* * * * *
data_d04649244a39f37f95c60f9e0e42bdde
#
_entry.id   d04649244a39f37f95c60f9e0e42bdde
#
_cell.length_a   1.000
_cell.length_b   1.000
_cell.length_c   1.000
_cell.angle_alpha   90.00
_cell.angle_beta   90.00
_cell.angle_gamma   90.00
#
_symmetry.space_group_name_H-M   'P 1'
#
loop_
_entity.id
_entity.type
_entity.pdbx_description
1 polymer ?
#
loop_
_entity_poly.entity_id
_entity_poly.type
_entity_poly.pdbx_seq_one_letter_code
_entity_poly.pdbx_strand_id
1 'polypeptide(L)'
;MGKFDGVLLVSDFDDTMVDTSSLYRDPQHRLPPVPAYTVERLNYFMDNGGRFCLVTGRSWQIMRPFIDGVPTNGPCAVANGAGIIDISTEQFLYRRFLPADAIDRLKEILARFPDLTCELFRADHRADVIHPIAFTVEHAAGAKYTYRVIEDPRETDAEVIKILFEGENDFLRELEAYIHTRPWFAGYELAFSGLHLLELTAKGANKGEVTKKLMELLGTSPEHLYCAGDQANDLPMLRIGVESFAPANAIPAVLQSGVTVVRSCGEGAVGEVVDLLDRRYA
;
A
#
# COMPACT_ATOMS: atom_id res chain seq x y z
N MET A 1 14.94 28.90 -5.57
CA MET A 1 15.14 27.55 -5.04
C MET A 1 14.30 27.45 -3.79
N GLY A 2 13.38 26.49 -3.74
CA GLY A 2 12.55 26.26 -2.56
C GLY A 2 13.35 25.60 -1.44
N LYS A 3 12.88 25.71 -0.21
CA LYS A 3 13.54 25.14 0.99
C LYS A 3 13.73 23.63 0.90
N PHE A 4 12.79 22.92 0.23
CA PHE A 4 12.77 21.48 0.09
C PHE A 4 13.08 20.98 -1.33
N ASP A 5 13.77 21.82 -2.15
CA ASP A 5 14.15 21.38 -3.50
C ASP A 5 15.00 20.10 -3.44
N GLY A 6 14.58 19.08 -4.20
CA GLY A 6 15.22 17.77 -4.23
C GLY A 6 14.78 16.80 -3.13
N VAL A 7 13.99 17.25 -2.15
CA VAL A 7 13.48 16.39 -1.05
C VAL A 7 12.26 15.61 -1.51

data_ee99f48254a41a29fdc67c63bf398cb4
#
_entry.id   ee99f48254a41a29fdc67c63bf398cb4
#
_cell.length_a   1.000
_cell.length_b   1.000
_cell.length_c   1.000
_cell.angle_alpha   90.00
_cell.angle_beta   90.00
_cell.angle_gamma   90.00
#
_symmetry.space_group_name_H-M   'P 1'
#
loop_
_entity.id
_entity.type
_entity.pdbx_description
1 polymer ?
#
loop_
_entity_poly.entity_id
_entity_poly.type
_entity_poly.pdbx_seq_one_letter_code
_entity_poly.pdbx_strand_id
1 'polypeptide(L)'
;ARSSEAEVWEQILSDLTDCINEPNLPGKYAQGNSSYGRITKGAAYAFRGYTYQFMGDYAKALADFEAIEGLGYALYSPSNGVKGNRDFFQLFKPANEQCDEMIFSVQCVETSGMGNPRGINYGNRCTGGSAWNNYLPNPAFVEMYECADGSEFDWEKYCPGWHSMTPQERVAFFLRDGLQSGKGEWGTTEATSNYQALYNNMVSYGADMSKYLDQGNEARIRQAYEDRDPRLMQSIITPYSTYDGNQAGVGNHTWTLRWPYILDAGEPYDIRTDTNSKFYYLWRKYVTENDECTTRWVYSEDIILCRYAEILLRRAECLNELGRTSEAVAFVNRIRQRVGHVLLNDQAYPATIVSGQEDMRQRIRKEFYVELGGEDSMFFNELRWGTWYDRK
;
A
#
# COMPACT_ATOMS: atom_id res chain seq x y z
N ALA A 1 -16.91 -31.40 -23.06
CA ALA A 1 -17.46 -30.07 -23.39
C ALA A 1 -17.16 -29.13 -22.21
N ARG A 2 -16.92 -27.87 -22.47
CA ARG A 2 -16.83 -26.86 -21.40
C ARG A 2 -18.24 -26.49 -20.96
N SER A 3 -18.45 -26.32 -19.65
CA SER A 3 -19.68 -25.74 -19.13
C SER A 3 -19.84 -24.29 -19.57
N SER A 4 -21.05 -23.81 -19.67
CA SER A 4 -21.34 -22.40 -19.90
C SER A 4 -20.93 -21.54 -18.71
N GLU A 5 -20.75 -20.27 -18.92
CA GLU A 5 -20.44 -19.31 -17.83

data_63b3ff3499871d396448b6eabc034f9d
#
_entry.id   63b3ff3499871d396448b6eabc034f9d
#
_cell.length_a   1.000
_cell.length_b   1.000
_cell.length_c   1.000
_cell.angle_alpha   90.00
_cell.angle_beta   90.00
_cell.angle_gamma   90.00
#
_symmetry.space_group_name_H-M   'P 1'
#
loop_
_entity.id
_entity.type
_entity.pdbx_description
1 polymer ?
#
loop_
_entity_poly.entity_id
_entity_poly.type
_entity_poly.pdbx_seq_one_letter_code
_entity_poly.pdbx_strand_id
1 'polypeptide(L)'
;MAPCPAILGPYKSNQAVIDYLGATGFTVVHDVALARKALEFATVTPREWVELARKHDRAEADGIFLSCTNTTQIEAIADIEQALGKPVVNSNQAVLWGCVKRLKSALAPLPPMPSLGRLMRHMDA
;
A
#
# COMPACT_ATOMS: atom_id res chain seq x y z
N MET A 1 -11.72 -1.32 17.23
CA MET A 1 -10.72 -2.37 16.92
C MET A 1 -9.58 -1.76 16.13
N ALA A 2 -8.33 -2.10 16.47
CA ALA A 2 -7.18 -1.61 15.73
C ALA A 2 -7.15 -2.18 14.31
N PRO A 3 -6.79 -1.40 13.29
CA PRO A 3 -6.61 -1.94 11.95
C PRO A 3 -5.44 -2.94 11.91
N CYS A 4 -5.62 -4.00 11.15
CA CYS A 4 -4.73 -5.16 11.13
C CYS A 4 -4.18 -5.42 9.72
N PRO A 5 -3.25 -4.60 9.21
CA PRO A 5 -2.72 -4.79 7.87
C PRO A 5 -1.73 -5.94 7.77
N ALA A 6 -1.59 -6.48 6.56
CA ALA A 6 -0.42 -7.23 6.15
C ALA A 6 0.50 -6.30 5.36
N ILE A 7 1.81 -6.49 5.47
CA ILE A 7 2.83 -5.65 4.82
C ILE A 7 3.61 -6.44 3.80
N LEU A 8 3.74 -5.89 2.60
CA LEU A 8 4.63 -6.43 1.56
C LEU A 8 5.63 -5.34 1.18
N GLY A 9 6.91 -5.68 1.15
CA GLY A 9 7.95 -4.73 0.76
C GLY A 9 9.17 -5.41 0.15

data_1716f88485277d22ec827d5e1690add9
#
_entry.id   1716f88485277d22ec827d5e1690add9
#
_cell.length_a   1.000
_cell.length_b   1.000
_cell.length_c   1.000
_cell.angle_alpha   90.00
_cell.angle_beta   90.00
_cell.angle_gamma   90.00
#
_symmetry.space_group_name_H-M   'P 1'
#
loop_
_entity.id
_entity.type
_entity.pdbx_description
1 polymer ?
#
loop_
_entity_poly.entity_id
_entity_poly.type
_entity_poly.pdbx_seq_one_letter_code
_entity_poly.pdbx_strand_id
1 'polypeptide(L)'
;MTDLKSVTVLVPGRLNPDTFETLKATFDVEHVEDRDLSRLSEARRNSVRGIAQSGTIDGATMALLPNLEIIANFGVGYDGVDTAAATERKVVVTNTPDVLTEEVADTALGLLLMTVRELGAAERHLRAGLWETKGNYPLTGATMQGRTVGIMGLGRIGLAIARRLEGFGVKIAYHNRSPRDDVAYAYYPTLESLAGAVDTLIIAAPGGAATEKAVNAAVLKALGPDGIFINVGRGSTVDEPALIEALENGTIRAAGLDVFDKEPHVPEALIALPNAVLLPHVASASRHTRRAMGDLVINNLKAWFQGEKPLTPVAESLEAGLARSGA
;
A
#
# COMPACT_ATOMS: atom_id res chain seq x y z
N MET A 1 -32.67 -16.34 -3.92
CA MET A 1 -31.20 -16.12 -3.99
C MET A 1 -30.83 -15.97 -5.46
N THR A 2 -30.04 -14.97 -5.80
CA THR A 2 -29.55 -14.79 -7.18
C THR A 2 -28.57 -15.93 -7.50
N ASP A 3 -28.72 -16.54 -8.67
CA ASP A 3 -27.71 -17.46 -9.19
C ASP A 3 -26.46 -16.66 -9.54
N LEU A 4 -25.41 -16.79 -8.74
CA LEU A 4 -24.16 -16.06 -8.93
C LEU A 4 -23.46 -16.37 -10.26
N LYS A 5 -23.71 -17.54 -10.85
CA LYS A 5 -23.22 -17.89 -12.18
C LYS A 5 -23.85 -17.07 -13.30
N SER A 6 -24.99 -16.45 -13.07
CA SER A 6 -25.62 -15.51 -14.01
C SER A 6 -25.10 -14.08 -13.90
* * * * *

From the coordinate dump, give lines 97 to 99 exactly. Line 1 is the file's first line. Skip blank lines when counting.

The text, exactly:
#
_entry.id   63b3ff3499871d396448b6eabc034f9d
#